Jon Stewart and Stephen Colbert liberal lions? The guest chair tells a different story.
The summer of 2014 will likely go down in American journalistic history as one of the most news-heavy summers in decades. Ukraine, Gaza and now Ferguson have gripped the attention of those who cover and consume the news.
For those who consume news through comedy, it is no different. This summer, millions of Americans, especially younger ones, will have their understanding of these international and domestic crises filtered through the lens of political satire, thanks to the efforts of Jon Stewart, Stephen Colbert and relative newcomer John Oliver. Stewart and Colbert are darlings of the left, icons of contemporary American liberalism. But neither has earned that status in one very important way: the majority of their guests are just as white and male as they are.
Colbert’s track record, in particular, is simply pitiful. This is both surprising and dismaying, given his status as one of the most visible liberal comedians performing political satire today, and the place he holds in the hearts of so many left-leaning American viewers.
Though the situation appears to be improving in writers’ rooms, the on-air underrepresentation of anyone who isn’t a white male remains acute. Of the 10 late-night comedy shows with the highest ratings, only one is hosted by a woman. All 10 hosts are white (and 20 percent of them are named Jimmy). This looks likely to change at the end of 2014, when The Colbert Report ends its nine-year run and Colbert takes over at The Late Show. Colbert’s time slot at Comedy Central will be filled by The Minority Report, to be hosted by The Daily Show’s longtime Senior Black Correspondent Larry Wilmore.
How Colbert’s place in the late-night comedy landscape will shift when he moves from cable to network remains to be seen. For now, however, he is highly influential. The “Colbert bump,” the effect created by having the host endorse a product or an idea, is demonstrable> In response to Amazon’s treatment of Hachette authors, the comedian urged his viewers to buy the debut novel by Hachette’s Edan Lepucki from other retailers. Lepucki’s California debuted at No. 3 on the New York Times bestseller list. Authors and actors promote their newest releases on these comedy shows, and they are a way for public intellectuals to establish and build their bona fides. Appearing on Stewart or Colbert bestows credibility and respect on many of the people with whom the hosts choose to converse.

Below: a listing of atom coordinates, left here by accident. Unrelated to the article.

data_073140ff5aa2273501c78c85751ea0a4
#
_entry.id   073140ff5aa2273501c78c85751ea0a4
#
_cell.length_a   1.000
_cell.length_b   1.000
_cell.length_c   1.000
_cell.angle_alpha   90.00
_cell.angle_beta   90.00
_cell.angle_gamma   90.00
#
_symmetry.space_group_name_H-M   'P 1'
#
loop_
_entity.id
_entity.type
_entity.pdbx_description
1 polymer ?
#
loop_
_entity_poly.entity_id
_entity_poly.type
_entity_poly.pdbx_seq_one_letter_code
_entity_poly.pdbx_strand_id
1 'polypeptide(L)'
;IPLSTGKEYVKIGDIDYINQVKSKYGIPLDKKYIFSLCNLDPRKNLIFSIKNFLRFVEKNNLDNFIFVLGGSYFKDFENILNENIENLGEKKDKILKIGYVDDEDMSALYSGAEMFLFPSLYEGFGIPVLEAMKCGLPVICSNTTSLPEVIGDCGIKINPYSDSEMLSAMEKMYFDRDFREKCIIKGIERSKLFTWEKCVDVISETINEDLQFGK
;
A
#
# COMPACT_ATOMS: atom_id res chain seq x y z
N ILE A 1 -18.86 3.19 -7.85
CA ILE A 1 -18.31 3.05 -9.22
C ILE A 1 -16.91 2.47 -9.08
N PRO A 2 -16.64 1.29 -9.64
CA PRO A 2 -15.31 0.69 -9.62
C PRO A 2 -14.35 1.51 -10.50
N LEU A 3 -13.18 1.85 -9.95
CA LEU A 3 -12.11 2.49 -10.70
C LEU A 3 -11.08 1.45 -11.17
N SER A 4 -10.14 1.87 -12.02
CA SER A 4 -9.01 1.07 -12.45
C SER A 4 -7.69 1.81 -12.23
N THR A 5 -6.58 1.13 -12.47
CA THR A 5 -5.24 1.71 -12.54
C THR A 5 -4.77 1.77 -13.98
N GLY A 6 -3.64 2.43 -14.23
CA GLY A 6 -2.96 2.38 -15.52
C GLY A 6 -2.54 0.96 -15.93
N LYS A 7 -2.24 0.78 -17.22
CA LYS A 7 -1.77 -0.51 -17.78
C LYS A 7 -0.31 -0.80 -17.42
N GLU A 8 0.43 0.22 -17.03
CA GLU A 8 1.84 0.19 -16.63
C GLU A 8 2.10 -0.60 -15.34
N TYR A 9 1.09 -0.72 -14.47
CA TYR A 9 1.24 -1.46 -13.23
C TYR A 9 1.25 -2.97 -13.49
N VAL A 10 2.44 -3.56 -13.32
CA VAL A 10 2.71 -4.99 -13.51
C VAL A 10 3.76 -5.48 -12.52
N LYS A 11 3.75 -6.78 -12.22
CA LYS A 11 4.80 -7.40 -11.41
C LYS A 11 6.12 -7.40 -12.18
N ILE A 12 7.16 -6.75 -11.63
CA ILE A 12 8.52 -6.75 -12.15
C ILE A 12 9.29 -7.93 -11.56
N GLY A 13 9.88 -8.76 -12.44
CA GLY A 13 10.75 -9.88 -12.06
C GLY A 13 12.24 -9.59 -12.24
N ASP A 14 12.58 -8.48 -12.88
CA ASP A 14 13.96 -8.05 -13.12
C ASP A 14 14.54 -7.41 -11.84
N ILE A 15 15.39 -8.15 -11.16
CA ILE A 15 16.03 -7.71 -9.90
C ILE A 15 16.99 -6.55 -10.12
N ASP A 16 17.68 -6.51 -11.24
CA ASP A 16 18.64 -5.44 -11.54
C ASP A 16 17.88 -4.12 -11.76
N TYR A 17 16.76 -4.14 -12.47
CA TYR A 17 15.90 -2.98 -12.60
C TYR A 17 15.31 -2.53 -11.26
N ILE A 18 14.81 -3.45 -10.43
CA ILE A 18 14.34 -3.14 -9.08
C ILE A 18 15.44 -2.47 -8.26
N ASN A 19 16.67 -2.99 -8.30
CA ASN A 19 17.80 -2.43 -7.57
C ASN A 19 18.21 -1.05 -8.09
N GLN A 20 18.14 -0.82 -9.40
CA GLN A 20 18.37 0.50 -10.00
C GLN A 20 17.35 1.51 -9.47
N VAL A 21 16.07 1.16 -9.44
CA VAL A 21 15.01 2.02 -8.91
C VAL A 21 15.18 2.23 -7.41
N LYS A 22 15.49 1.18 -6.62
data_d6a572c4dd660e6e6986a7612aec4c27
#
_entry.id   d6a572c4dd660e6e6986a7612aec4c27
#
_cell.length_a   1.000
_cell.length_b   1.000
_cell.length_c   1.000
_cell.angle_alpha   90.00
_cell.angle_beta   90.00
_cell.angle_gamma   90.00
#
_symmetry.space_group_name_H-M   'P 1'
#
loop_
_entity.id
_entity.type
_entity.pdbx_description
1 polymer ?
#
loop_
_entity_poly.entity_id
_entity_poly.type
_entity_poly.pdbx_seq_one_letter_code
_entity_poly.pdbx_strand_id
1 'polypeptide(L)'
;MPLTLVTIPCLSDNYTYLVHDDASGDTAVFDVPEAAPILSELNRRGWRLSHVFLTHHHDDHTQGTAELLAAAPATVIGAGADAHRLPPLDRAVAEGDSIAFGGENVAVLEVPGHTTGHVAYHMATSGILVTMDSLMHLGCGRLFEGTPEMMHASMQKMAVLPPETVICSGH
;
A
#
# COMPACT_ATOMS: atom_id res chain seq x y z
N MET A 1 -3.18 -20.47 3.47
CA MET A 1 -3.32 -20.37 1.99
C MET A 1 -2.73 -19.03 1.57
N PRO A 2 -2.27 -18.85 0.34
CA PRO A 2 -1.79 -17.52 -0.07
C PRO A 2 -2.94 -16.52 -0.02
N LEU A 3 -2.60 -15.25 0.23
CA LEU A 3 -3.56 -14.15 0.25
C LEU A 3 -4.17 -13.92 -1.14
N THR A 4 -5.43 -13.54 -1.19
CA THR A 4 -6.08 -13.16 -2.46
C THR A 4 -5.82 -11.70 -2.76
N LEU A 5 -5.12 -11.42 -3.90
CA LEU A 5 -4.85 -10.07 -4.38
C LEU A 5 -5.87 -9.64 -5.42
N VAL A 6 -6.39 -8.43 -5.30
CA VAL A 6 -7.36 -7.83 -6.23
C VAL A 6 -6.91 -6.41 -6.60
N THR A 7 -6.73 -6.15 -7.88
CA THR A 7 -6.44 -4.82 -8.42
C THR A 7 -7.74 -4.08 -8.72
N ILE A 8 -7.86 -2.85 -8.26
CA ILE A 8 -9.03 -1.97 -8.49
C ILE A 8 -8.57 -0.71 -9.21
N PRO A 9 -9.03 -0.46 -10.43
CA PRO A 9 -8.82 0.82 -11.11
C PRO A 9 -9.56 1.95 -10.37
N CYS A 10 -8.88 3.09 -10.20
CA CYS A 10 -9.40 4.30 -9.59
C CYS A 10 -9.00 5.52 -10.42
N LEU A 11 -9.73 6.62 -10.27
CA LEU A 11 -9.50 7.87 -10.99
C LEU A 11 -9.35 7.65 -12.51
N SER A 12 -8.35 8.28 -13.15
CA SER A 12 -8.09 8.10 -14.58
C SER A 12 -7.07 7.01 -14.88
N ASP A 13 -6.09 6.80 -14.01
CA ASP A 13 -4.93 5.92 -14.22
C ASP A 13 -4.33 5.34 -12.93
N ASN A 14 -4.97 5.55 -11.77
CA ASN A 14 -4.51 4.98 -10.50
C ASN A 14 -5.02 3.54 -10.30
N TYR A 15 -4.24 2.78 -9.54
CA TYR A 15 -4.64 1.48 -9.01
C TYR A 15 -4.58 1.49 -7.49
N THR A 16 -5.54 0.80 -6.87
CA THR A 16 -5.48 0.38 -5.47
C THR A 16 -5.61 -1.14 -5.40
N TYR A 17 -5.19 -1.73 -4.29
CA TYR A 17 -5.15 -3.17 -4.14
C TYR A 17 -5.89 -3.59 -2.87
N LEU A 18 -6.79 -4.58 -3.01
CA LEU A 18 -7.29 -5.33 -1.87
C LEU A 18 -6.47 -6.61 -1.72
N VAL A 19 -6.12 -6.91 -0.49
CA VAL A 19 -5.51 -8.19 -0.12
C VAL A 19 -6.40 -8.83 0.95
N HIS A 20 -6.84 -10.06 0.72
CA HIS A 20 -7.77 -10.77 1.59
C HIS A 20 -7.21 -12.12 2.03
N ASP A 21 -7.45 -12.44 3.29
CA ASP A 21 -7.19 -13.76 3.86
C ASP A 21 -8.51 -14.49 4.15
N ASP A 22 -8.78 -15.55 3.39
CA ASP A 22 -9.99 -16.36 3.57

And yet when it comes to gender and race, their guest rosters more closely resemble a GOP national convention than they do the liberal vision of a diverse and equitable America. Of Stewart’s most recent 45 guests, 17 of them, or 38 percent, were women. This is closer to gender equity than many comedy and news shows manage, and it’s certainly a better showing than Colbert. But when you factor in race, Stewart’s numbers start to look very grim indeed. A resounding majority – 68 percent – of his guests were white, and of the very few African-American guests who appeared on his show, all were entertainers – the band Wu Tang Clan and the comedian Kevin Hart. Women of color fared similarly poorly on The Daily Show: Out of 45 guests, just three were women of color.
In Colbert Nation, the numbers were worse still: Of 45 guests, 73 percent were men, and 89 percent were white. And of the 12 women (12!) who appeared among Colbert’s last 45 guests, three of them shared a time slot. Of those 12 women, there was just one woman of color — District of Columbia Delegate Eleanor Holmes Norton.
Stewart has come under fire before for the lack of diversity in his writers’ room and among his correspondents. In 2010, journalist Irin Carmon, then a staff writer at Jezebel, wrote about the lack of gender diversity in late-night comedy generally but zeroed in on The Daily Show as a particularly poor performer. “As fiercely liberal and sharp-eyed an observer as Jon Stewart can be, getting women on the air may be his major blind spot,” Carmon wrote, provoking a firestorm during which Stewart stated on the air that “Jezebel thinks I’m a sexist prick.” Four years later, The Daily Show has one additional woman correspondent — for a grand total of two.
It was also a bad year in the guest chair for both Colbert and Stewart. Artist Jennifer Dalton chronicled a near 90 percent male guest rate in an exhibit called “Cool guys like you.”
Though Colbert came under fire earlier this year for his attempt to use racial insensitivity to mock racial insensitivity, he has not faced public criticism about the dearth of women on his show – but his failure to feature a diverse range of guests suggests that he should. Earlier this summer, Colbert interviewed white men on six consecutive shows. In short, Colbert and, to a lesser extent Stewart, are sending the message that the most credible, interesting and relevant people out there – the people viewers should hear from and know about – are almost all white and male.
Late-night comedy will be dominated by white men for the foreseeable future – hosts come and go so rarely, and we are so far from racial and gender equity that it will take years before the host population hits parity. But achieving diversity among guests can be solved much more quickly. If we must live in a late night landscape hosted by white guys, the least we can demand of those men, especially if we’re going to hold them up as liberal icons, is that they practice what they preach. Right now, the hypocrisy is so severe that it’s not even funny.
PHOTO: Stephen Colbert and Jon Stewart present the award for outstanding made for television movie at the 60th annual Primetime Emmy Awards in Los Angeles September 21, 2008. REUTERS/Lucy Nicholson
CORRECTION: An earlier version of the story listed the number of Stewarts female guests incorrectly. The correct number is 17 out of 45.